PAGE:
In almost two decades at the ENC, Charles has helped to put a spotlight on the circumstances of the UK’s more than one million BME disabled people. Through partnerships with bigger charities such as Scope, she published research drawing attention to additional obstacles faced by many disabled people from a variety of ethnic backgrounds including access to services in areas such as mental health, which pushed the issue up the policy agenda. The same research also highlighted that while disabled people generally are more likely to live in poverty, this is even more so for those from ethnic minorities. Charles has also advised numerous government departments and ministers on disability and health issues.

One of her most recent actions was to put herself forward as a potential Labour candidate in the general election to challenge the main architect of welfare reform, Iain Duncan Smith (she lives in his constituency and says on a personal level “he’s a very nice man”). “I wanted to challenge him to show him that a disabled person can be professional, can work, does have knowledge but [that] we do also need the support.” Charles failed to get the nomination but says she wouldn’t think twice about trying again to bolster disabled people’s voices in parliament.

The new minister for disabled people wants to meet her, she says. “While that’s great, I’ve met with every other disabled [people’s] minister and they all speak the same language,” she explains.

Charles is particularly scathing about what she says is Labour’s lack of action in not directly objecting to cuts affecting disabled people and not making their rights a centrepiece of its pre-election activity. “I think that Labour made a huge mistake and they know it themselves. They lost a lot of votes. [The party] certainly wasn’t talking about disabled people.”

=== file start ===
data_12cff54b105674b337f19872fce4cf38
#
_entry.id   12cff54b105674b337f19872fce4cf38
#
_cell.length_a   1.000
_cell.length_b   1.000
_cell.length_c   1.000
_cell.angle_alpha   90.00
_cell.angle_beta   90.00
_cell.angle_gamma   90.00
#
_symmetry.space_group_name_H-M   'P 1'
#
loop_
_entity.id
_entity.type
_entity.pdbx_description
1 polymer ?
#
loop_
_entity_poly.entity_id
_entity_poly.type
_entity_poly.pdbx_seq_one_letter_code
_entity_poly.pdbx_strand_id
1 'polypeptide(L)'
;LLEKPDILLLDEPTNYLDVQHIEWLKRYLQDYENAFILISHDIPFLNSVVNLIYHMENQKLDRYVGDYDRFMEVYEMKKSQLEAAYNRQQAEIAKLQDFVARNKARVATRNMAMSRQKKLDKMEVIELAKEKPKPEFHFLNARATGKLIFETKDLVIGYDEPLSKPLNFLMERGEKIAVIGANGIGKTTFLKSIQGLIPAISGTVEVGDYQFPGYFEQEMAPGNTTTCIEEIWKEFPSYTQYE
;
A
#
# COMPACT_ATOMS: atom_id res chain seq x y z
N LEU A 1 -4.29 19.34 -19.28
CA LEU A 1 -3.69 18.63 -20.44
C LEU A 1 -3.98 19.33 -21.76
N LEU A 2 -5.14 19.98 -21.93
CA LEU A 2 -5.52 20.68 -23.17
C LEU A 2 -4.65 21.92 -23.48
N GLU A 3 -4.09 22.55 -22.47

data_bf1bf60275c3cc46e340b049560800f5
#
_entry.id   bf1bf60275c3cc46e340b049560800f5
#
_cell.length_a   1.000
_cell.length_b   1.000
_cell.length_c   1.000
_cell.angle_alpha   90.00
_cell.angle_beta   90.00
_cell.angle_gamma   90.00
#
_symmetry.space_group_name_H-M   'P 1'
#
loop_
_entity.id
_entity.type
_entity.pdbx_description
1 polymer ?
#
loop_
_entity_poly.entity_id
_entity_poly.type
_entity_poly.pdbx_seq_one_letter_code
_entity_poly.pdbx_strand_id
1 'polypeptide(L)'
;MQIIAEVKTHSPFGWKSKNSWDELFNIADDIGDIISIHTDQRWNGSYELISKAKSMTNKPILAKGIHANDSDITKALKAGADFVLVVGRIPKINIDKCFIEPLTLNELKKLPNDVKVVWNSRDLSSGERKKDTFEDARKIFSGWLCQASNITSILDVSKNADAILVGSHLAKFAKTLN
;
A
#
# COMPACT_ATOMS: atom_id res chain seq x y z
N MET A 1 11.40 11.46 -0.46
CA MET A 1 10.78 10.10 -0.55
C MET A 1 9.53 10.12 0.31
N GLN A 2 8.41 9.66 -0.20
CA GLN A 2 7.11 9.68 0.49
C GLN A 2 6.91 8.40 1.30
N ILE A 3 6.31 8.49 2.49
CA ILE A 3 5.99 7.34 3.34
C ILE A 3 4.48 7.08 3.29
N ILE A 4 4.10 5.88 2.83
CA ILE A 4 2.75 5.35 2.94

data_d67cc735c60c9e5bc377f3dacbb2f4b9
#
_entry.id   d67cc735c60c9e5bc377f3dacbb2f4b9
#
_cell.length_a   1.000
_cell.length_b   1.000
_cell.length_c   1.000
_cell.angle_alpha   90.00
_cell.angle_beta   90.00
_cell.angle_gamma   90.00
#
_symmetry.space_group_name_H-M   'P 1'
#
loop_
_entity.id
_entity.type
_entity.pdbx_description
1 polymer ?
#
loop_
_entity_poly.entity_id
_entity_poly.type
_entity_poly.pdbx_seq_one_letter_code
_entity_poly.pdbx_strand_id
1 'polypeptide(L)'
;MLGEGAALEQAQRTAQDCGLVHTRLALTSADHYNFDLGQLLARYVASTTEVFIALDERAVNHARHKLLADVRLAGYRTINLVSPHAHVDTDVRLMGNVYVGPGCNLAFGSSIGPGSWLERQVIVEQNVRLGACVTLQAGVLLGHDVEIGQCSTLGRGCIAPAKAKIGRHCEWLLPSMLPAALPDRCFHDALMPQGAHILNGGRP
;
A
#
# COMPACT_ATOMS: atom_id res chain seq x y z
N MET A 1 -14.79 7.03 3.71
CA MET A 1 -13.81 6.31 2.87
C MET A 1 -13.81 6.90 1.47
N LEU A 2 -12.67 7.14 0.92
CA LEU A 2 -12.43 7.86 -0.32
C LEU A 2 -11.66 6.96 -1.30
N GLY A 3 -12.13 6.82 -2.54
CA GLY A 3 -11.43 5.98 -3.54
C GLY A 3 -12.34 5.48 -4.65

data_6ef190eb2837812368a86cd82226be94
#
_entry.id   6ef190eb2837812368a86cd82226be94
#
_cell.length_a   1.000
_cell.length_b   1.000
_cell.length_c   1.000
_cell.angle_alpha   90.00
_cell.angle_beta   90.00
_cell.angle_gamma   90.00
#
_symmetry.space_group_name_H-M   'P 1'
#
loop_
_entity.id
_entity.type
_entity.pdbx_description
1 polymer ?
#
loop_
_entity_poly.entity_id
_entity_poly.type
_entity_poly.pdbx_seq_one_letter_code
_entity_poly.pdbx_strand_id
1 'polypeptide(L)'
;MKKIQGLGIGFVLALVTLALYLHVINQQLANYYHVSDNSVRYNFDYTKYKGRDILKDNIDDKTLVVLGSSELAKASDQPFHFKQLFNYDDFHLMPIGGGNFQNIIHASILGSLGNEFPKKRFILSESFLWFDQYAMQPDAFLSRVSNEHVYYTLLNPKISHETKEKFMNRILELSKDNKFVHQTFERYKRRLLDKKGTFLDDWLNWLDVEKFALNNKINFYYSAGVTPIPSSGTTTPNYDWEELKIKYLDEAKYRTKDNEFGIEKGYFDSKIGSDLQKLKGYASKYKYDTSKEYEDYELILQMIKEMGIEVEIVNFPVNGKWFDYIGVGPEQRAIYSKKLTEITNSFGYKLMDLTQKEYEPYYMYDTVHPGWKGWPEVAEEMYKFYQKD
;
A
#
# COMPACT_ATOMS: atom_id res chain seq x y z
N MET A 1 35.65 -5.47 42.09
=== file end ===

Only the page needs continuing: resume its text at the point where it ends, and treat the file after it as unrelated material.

She believes the loss of the Disability Rights Commission (when it was absorbed into the new Equalities and Human Rights Commission in 2007) was a major blow to disabled people’s advocacy nationally. As a result, there hasn’t been a coherent response to austerity policies. Instead, smaller groups have been left to take up the slack. “What we have now are individual campaigners and activists who come together in their thousands, across the country to say to us what you [the government] are doing to us is wrong.”

Charles says she is fearful that the reforms and cuts under way in welfare and benefits may be impossible to reverse. Of last week’s budget, she says: “I don’t understand whether they truly understand how it’s not just going to affect disabled people but families already on low incomes and those who really are suffering now without food and [facing] homelessness.”

Yet she insists that it won’t stop her from finding ways to mitigate the effects. She wants to establish an independent disability commission to hold policymakers to account on the impact of cuts. “I’m not giving up. How can an award-winning organisation not be funded,” she asks. “It doesn’t make sense. Is it because we are a BME organisation or is it because we are a disability organisation? Or both?”